Since Charles Babbage's father was fairly wealthy, he could afford to have Babbage educated at private schools. He was sent to an academy at Forty Hill, Enfield, Middlesex where his education properly began. He began to show a passion for mathematics. On leaving the academy, he continued to study at home, having an Oxford tutor to bring him up to university level. Babbage entered Trinity College, Cambridge in 1810.

He set up the Analytical Society in 1812, and its members were all Cambridge undergraduates. Nine mathematicians attended the first meeting. Babbage and Herschel produced the first of the publications of the Analytical Society in 1813. They published a remarkably deep history of the calculus for undergraduates. Two further publications of the Analytical Society were the joint work of Babbage, Herschel and Peacock.

Babbage moved from Trinity College to Peterhouse and it was from that College that he graduated with a B.A. in 1814. Babbage married in 1814, then left Cambridge in 1815 to live in London. He wrote 2 major papers on functional equations in 1815 and 1816. Also in 1816, at the early age of 24, he was elected a fellow of the Royal Society of London. He wrote papers on several different mathematical topics over the next few years but none are particularly important and some, such as his work on infinite series, are clearly incorrect.

In 1820 he was elected a fellow of the Royal Society of Edinburgh, and in the same year he was a major influence in founding the Royal Astronomical Society. He served as secretary to the Royal Astronomical Society for the first 4 years of its existence and later he served as vice-president of the Society.

Babbage, together with Herschel, conducted some experiments on magnetism in 1825. In 1827 Babbage became Lucasian Professor of Mathematics at Cambridge, a position he held for 12 years, although he never taught. The reason why he held this prestigious post and yet failed to carry out the duties was that by this time he had become engrossed in what was to became the main passion of his life, namely the development of mechanical computers.

Babbage is without doubt the originator of the concepts behind the present day computer. He was motivated by logarithm tables to attempt to construct tables using the method of differences by mechanical means. Such a machine would be able to carry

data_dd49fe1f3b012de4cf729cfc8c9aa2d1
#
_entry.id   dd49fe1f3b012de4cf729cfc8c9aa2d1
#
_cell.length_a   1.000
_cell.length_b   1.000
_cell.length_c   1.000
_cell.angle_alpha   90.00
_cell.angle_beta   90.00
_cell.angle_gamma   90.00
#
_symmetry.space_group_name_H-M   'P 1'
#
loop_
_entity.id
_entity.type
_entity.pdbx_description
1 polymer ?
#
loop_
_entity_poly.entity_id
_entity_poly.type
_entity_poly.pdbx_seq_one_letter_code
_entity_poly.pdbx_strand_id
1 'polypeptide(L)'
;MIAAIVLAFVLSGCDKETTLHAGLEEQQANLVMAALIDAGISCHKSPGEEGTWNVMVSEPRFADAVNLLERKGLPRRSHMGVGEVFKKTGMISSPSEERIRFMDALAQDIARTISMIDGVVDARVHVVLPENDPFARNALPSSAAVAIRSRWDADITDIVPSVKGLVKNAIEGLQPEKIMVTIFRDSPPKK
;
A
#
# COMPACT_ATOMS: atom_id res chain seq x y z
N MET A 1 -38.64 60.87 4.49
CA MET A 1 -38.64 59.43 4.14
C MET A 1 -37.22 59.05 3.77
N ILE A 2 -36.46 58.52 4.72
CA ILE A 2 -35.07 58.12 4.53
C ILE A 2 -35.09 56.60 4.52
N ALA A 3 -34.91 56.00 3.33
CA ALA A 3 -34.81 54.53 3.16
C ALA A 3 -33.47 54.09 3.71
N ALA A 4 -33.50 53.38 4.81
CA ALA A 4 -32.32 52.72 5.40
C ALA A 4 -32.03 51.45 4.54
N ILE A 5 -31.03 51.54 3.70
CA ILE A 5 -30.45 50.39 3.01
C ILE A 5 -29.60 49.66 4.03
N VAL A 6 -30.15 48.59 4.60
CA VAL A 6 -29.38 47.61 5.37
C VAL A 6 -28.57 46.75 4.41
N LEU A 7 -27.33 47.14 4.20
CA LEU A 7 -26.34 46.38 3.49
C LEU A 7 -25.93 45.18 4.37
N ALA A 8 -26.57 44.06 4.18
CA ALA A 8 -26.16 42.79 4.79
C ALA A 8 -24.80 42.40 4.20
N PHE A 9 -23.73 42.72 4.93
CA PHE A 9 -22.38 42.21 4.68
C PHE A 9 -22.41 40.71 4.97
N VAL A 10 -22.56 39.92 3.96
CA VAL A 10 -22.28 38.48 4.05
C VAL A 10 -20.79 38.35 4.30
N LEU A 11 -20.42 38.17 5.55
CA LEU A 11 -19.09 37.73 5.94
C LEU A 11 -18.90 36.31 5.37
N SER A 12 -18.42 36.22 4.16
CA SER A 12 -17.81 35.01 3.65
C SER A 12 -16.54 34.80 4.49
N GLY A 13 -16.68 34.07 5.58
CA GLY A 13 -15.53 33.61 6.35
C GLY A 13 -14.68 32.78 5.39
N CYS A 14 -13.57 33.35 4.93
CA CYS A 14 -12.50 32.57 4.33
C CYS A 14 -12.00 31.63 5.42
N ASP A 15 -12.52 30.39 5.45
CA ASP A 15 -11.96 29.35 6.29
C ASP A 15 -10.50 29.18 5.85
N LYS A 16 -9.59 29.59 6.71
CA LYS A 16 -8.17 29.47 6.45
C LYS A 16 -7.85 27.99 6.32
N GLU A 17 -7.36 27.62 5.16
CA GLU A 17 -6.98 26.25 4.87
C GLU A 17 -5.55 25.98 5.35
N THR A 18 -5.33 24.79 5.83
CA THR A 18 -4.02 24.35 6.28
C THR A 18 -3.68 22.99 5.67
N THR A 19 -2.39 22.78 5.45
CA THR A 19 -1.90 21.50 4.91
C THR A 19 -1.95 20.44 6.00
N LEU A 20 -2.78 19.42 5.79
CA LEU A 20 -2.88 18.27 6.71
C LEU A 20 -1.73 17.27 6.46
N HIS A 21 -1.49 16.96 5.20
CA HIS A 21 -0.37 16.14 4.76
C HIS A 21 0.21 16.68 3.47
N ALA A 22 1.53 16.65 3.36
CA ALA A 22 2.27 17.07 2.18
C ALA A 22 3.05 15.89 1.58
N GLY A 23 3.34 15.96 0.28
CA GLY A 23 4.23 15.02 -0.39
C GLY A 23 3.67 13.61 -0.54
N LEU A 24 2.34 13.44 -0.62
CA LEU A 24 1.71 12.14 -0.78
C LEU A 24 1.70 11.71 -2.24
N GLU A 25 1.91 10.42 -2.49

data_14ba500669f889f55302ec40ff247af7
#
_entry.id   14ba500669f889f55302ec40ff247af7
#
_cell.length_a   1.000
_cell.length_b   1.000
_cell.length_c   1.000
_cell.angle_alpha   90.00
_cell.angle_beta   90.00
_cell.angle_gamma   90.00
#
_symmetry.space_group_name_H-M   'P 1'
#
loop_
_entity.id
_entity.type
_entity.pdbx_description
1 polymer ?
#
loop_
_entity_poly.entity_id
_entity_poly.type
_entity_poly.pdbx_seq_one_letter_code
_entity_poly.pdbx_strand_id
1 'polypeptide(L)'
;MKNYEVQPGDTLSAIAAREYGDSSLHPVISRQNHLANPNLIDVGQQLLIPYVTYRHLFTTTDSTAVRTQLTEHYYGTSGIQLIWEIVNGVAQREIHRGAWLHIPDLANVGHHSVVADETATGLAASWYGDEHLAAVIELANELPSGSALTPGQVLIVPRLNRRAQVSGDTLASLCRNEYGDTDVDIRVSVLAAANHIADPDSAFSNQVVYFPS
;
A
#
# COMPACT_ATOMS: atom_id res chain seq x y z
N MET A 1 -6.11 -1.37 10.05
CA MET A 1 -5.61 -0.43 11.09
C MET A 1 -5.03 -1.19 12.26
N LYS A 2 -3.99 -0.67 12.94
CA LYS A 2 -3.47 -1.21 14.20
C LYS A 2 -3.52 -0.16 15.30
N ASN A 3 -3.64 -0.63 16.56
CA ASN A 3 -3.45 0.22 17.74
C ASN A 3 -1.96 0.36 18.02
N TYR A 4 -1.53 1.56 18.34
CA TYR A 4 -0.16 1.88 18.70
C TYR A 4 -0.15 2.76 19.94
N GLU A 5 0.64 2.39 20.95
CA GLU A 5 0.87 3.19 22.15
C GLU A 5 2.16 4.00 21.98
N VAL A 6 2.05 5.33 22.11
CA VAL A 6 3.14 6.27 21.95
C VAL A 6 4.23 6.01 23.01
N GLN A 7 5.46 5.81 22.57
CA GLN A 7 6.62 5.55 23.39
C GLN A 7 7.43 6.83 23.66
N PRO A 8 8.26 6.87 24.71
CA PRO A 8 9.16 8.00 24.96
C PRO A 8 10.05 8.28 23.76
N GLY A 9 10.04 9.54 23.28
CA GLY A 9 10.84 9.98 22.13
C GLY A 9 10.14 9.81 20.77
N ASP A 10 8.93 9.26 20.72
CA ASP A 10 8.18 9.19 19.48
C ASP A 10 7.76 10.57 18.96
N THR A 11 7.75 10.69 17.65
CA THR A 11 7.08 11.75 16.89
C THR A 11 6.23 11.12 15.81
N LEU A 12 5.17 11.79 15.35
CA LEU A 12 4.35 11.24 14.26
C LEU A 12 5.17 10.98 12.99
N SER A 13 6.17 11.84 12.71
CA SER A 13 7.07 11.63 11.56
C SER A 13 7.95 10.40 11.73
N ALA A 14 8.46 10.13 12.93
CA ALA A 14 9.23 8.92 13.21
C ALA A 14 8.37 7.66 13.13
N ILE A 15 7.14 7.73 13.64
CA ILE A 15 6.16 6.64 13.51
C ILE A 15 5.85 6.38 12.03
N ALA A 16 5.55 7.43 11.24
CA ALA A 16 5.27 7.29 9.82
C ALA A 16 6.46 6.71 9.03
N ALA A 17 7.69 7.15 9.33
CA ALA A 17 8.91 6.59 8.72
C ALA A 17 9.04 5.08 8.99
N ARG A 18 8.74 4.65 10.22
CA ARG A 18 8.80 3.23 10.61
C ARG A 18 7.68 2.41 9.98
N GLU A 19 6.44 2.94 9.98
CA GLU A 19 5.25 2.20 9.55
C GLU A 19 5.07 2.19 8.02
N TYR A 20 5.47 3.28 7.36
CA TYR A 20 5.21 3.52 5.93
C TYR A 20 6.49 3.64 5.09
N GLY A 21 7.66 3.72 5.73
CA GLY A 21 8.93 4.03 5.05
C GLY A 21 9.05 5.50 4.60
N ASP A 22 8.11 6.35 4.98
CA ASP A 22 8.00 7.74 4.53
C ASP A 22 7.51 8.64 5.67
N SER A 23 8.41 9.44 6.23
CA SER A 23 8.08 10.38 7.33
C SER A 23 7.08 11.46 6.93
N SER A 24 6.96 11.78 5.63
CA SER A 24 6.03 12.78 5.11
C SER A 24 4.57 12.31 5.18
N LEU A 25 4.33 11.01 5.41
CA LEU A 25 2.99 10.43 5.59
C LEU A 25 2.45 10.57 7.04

out complex operations using only the mechanism for addition. Babbage began to construct a small difference engine in 1819, and had completed it by 1822. He announced his invention in a paper read to the Royal Astronomical Society in 1822. Babbage illustrated what his small engine was capable of doing by calculating successive terms of the sequence n^{2} + n + 41, though an assistant had to write down the terms obtained. In 1823, Babbage received a gold medal from the Astronomical Society for his development of the difference engine. He received a grant to begin work on a larger difference engine.

In 1830, Babbage published a controversial work that resulted in the formation of the
British Association for the Advancement of Science. In 1834, Babbage published his most influential work *On the Economy of Machinery and Manufactures*, in which he proposed an early form of what today we call operational research.

After spending 17000 pounds on the construction of the new difference engine, including 6000 pounds of his own money, he gave up in 1834. By this time, he had completed the first drawings of the analytical engine, the forerunner of the modern electronic computer. Although the analytic engine never progressed beyond detailed drawings, it is remarkably similar in logical components to a present day computer.

Although Babbage never built an operational, mechanical computer, his design concepts have been proved correct. After Babbage's death a committee was appointed by the British Association to report upon the feasibility of the design. Recently such a computer has been built following Babbage's own design criteria. The construction of modern computers, logically similar to Babbage's design, have changed the whole of mathematics and it is even not an exaggeration to say that they have changed the whole world.